Cripping the Keynote – Opening conversations
Public Conversation in English spoken language with English subtitles and German spoken language and German sign language interpretation
Challenging the traditional keynote as a one-human-show, we, Carrie Sandahl, Kate Marsh and Noa Winter will open the conference with a trialogue. We will ask each other what crip communities bring to us and how we make space for shared lived experiences and learn from our differences without being divided. Collectively, we will raise questions and thoughts to guide us through the following five days.
Carrie Sandahl is a Professor at the University of Illinois at Chicago in the Department of Disability and Human Development. She co-directs Chicago’s Bodies of Work, an organization that supports the development of disability art and culture. Her research and creative activity focus on disability identity in performance and film. Sandahl’s publications include a co-edited anthology, Bodies in Commotion: Disability and Performance, which garnered the Association for Theatre in Higher Education’s award for Outstanding Book in Theatre Practice and Pedagogy (2006). Her collaboratively created documentary, Code of the Freaks, a critique of disability representations in cinema, premiered in 2020.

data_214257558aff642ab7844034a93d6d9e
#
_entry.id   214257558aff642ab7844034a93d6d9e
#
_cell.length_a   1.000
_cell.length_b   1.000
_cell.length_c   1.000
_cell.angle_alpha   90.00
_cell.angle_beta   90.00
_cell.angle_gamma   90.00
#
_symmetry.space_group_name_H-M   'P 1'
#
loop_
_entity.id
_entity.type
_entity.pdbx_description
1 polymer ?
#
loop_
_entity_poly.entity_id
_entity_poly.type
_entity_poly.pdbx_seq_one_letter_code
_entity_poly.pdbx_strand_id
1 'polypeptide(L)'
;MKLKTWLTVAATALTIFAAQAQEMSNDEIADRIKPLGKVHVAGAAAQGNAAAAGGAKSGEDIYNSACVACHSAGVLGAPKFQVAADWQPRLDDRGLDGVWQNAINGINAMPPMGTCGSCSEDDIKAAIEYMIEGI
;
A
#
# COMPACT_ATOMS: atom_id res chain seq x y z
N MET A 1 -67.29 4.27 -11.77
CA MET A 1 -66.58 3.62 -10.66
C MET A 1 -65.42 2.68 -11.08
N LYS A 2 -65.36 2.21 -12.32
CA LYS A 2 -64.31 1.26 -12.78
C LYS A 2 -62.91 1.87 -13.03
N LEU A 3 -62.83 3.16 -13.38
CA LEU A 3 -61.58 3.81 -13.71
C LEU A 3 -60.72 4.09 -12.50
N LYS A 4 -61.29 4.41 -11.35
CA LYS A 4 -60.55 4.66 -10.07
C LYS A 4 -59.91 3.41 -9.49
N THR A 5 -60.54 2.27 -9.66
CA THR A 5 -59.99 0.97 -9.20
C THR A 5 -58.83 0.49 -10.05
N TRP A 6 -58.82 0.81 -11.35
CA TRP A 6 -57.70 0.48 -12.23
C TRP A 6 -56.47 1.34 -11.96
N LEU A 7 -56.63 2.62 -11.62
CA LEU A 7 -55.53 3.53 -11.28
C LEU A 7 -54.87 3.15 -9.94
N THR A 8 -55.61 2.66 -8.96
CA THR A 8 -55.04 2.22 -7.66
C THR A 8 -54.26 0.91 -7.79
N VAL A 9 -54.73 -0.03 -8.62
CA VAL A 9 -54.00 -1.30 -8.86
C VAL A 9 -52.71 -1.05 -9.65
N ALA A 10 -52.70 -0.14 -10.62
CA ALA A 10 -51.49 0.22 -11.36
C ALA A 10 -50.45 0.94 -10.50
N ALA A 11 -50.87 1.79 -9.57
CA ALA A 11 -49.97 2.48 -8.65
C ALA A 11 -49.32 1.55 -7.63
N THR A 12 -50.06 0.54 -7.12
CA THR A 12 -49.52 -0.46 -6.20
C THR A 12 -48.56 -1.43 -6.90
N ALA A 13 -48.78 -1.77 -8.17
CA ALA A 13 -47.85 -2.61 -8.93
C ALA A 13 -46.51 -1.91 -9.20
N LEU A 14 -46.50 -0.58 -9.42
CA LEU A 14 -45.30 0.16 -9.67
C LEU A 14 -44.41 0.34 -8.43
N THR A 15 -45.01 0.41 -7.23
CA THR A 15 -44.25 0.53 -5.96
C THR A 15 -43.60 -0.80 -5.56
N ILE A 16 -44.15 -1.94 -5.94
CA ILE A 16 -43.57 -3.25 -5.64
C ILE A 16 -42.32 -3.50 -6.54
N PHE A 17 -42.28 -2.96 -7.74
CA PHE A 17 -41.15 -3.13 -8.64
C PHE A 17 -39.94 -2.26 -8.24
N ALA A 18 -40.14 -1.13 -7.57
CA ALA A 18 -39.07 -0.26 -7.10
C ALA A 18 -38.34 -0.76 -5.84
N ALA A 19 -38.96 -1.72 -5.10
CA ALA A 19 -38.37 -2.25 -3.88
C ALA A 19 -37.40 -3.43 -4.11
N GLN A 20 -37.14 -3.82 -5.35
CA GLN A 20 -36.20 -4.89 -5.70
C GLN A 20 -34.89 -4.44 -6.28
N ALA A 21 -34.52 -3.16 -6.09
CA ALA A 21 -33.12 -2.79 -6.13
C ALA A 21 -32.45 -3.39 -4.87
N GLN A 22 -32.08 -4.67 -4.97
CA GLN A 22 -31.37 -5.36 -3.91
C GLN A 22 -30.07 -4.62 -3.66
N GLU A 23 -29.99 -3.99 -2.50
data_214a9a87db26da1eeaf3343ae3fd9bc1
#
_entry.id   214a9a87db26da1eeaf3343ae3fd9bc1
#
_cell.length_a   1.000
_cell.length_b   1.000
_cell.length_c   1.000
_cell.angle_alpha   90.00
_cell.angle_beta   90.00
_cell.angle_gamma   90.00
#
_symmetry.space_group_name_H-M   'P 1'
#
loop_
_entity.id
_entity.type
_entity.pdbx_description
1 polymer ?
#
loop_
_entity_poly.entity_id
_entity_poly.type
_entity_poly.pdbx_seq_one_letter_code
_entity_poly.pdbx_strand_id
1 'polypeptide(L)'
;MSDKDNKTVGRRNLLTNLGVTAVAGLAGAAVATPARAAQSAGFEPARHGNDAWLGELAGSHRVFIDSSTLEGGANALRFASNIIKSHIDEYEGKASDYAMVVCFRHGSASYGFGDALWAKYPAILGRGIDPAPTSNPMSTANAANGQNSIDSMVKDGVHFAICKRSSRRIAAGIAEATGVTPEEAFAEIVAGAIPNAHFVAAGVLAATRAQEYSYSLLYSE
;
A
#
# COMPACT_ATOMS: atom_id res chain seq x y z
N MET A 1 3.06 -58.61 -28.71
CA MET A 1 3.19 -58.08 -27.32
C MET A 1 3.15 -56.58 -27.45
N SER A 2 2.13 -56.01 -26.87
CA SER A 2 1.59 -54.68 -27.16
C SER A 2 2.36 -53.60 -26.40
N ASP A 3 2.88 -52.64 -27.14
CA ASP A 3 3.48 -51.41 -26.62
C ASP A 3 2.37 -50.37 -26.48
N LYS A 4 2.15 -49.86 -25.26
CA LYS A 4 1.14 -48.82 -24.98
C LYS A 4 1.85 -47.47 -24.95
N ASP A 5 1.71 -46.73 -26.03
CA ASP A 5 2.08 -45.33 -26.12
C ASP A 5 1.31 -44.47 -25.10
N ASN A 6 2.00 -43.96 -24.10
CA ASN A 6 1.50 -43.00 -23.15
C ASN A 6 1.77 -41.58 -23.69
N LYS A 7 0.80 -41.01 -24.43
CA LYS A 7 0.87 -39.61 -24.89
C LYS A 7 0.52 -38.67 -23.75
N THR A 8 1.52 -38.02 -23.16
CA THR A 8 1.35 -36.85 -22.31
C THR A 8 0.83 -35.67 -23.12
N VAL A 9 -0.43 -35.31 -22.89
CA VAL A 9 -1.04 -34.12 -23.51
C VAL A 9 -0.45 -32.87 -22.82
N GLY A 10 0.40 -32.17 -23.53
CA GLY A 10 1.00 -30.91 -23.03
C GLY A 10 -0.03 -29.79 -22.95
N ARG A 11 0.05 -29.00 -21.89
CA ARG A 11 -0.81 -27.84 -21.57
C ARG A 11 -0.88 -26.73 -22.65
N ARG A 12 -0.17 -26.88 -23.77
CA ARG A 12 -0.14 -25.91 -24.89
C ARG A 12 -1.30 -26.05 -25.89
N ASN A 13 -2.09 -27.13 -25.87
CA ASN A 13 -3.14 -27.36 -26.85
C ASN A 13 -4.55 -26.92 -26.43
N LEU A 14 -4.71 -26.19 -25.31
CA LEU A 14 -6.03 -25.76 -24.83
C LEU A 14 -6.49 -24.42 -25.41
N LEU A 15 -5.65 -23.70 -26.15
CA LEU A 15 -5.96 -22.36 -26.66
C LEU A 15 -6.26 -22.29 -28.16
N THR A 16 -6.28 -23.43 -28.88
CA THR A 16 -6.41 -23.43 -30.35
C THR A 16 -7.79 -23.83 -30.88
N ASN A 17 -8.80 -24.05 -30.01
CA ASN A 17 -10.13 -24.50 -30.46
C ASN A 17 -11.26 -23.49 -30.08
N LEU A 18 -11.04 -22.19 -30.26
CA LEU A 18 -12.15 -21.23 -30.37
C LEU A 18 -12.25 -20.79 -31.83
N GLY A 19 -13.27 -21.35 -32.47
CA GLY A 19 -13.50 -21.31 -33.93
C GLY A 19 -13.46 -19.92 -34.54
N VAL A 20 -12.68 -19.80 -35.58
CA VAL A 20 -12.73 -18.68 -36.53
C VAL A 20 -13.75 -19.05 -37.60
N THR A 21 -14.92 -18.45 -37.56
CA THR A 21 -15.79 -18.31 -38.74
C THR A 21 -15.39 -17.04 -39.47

Kate Marsh is a disabled dance artist-researcher with over 20 years of experience in performing, teaching and making. Her interests are centred around perceptions of the body in the arts and notions of corporeal aesthetics. Specifically, she is interested in each of our lived experiences of our bodies, and how this does (or doesn’t) inform our artistic practice. Her PhD focusses on leadership in the context of dance and disability and draws strongly on the voices of artists to interrogate questions around notions of leadership, perceptions and the body. Kate is a research fellow based at C-Dare (Centre for Dance Research) at Coventry University.
Noa Winter is a queer, disabled and chronically ill curator and dramaturg with a focus on disability arts and anti-ableism. They work as project leader for Making a Difference, a Berlin-based project that seeks to empower disabled and deaf artists, and as an independent researcher and consultant. Their main interests are the self-determined working methods of disabled, deaf and chronically ill artists, aesthetics of access and questions of anti-ableist curating. Most recently they co-curated the symposia Making Theatre Accessible – Be prepared to make mistakes and Exploded Times, Mad Spaces – Disability Arts & Crip Spacetime.